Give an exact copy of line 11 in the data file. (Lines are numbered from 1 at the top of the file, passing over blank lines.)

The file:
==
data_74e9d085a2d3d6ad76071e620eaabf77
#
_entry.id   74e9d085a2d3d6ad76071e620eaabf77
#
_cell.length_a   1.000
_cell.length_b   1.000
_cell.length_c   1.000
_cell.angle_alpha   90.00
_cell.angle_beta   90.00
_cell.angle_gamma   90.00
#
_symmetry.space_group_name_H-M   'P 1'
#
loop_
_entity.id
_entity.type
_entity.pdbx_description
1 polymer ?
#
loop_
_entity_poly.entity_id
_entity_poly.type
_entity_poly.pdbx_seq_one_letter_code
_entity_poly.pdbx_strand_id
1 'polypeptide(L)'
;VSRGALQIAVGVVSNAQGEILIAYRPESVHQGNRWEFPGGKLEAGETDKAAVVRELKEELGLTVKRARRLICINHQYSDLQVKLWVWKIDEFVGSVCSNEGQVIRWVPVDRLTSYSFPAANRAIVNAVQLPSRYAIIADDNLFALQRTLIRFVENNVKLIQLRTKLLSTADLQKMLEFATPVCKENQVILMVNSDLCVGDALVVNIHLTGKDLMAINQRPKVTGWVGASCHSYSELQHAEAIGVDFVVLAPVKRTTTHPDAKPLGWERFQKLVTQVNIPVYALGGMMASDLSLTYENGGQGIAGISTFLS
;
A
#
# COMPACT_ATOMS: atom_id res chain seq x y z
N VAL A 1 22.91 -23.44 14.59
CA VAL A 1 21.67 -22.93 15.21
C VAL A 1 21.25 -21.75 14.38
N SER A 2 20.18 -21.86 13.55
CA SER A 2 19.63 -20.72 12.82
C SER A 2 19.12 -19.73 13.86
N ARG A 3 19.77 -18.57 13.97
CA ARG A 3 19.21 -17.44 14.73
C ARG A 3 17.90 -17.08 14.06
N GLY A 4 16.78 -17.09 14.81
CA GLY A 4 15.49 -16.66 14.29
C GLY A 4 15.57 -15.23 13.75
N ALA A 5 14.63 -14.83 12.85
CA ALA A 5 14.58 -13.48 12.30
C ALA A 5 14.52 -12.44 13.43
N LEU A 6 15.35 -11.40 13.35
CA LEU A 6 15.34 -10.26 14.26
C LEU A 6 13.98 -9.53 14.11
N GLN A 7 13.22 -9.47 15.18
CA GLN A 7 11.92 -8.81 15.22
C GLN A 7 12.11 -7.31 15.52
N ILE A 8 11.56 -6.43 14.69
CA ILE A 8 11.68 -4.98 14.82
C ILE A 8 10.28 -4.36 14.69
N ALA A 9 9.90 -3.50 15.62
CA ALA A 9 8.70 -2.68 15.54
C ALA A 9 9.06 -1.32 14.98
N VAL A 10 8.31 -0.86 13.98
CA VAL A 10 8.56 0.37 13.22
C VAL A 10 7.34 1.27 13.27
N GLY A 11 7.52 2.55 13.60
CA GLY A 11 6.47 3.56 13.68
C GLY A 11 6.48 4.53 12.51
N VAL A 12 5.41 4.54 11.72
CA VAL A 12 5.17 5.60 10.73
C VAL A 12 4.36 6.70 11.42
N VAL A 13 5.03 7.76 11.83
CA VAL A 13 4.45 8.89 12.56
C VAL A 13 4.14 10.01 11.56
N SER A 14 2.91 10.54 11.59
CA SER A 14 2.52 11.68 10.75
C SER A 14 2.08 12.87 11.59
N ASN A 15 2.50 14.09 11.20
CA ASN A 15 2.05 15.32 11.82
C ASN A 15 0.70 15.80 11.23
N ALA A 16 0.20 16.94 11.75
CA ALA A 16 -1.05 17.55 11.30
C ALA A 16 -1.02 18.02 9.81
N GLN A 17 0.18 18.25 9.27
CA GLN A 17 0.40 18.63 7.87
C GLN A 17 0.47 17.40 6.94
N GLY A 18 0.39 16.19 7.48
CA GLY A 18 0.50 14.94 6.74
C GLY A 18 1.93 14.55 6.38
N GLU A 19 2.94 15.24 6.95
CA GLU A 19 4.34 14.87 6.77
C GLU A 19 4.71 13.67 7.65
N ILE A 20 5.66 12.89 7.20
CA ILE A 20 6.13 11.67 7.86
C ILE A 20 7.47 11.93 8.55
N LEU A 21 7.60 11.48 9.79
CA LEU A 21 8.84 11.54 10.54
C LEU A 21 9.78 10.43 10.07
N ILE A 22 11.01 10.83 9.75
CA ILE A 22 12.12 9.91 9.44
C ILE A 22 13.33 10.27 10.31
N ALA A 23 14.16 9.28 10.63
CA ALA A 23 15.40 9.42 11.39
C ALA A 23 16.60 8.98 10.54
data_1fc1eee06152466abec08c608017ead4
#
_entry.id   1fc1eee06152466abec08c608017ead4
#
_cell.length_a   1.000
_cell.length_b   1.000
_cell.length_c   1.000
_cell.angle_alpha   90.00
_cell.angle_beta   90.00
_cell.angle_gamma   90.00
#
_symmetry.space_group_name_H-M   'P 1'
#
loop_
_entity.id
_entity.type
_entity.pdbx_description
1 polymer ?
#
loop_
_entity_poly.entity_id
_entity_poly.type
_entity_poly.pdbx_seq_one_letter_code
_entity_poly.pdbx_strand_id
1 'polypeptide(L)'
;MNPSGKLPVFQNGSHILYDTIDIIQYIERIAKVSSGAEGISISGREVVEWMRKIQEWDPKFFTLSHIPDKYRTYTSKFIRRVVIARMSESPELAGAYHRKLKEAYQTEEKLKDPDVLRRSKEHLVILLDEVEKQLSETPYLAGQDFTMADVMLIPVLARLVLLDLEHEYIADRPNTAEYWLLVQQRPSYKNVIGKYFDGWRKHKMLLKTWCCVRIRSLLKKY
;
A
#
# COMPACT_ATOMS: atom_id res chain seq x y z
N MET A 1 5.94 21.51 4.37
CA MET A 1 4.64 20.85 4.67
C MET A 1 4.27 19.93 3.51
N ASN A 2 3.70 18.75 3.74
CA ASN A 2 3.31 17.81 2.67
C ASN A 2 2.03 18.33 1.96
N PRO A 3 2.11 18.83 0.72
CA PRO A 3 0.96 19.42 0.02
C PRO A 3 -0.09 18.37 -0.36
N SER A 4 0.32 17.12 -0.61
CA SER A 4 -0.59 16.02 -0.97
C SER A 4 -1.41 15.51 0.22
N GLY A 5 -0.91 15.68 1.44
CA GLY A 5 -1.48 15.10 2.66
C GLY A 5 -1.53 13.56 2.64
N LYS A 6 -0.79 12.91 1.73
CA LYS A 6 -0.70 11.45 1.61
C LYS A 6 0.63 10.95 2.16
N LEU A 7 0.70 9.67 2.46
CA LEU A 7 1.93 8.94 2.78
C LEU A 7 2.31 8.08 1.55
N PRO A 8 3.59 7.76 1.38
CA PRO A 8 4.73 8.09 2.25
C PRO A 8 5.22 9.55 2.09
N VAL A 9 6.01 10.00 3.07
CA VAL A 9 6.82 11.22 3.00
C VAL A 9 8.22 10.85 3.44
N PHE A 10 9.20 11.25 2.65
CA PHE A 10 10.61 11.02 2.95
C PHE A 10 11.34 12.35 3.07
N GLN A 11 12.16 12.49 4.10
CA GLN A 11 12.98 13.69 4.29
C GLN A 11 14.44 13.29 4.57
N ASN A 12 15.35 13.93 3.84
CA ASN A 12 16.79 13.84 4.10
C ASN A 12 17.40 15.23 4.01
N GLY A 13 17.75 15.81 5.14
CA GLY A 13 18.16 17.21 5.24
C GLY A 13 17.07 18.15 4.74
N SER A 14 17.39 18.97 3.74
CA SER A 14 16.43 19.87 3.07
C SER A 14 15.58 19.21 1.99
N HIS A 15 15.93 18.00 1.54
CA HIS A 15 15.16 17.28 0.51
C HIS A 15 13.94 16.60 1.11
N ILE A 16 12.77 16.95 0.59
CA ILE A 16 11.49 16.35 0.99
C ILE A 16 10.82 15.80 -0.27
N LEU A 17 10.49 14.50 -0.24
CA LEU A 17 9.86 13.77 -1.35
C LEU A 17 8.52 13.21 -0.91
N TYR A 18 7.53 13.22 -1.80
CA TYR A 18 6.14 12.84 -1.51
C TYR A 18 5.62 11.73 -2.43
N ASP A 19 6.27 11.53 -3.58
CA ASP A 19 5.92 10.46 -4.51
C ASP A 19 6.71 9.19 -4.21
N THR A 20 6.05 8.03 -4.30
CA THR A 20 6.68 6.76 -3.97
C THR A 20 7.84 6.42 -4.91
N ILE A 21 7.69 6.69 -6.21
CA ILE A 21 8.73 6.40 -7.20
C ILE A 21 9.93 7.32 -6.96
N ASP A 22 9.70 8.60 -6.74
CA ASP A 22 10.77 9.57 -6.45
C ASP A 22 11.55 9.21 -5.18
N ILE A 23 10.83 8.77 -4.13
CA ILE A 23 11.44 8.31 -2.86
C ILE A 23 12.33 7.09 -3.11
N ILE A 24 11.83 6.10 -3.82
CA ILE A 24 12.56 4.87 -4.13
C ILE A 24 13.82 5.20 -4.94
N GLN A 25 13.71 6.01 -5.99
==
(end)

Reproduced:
#